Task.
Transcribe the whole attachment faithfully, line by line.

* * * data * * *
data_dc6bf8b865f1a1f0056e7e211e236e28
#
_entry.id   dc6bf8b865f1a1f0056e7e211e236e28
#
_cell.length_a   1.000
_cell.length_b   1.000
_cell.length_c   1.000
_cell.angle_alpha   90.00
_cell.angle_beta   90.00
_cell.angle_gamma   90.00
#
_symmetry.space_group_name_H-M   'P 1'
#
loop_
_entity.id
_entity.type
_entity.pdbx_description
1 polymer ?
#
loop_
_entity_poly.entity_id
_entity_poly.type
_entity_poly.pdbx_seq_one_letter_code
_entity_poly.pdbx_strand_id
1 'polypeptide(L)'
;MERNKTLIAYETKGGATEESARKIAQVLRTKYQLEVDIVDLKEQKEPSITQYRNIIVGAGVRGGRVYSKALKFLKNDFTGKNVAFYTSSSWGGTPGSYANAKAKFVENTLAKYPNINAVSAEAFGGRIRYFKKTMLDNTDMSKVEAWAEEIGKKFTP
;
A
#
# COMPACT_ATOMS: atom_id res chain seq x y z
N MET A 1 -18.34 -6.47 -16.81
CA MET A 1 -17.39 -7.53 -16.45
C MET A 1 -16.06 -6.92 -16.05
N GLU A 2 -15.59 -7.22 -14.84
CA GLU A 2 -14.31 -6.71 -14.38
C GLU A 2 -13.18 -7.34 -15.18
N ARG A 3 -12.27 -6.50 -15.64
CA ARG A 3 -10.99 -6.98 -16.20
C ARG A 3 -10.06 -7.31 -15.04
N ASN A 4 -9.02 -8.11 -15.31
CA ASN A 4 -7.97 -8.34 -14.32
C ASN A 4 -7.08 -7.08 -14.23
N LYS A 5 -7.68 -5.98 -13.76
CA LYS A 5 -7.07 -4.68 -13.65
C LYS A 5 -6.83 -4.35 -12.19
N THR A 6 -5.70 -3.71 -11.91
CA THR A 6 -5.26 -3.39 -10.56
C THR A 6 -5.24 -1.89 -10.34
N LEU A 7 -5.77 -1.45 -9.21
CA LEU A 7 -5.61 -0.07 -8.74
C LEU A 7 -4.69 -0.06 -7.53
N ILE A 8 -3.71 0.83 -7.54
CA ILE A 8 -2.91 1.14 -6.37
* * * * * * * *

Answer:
data_dc6bf8b865f1a1f0056e7e211e236e28
#
_entry.id   dc6bf8b865f1a1f0056e7e211e236e28
#
_cell.length_a   1.000
_cell.length_b   1.000
_cell.length_c   1.000
_cell.angle_alpha   90.00
_cell.angle_beta   90.00
_cell.angle_gamma   90.00
#
_symmetry.space_group_name_H-M   'P 1'
#
loop_
_entity.id
_entity.type
_entity.pdbx_description
1 polymer ?
#
loop_
_entity_poly.entity_id
_entity_poly.type
_entity_poly.pdbx_seq_one_letter_code
_entity_poly.pdbx_strand_id
1 'polypeptide(L)'
;MERNKTLIAYETKGGATEESARKIAQVLRTKYQLEVDIVDLKEQKEPSITQYRNIIVGAGVRGGRVYSKALKFLKNDFTGKNVAFYTSSSWGGTPGSYANAKAKFVENTLAKYPNINAVSAEAFGGRIRYFKKTMLDNTDMSKVEAWAEEIGKKFTP
;
A
#
# COMPACT_ATOMS: atom_id res chain seq x y z
N MET A 1 -18.34 -6.47 -16.81
CA MET A 1 -17.39 -7.53 -16.45
C MET A 1 -16.06 -6.92 -16.05
N GLU A 2 -15.59 -7.22 -14.84
CA GLU A 2 -14.31 -6.71 -14.38
C GLU A 2 -13.18 -7.34 -15.18
N ARG A 3 -12.27 -6.50 -15.64
CA ARG A 3 -10.99 -6.98 -16.20
C ARG A 3 -10.06 -7.31 -15.04
N ASN A 4 -9.02 -8.11 -15.31
CA ASN A 4 -7.97 -8.34 -14.32
C ASN A 4 -7.08 -7.08 -14.23
N LYS A 5 -7.68 -5.98 -13.76
CA LYS A 5 -7.07 -4.68 -13.65
C LYS A 5 -6.83 -4.35 -12.19
N THR A 6 -5.70 -3.71 -11.91
CA THR A 6 -5.26 -3.39 -10.56
C THR A 6 -5.24 -1.89 -10.34
N LEU A 7 -5.77 -1.45 -9.21
CA LEU A 7 -5.61 -0.07 -8.74
C LEU A 7 -4.69 -0.06 -7.53
N ILE A 8 -3.71 0.83 -7.54
CA ILE A 8 -2.91 1.14 -6.37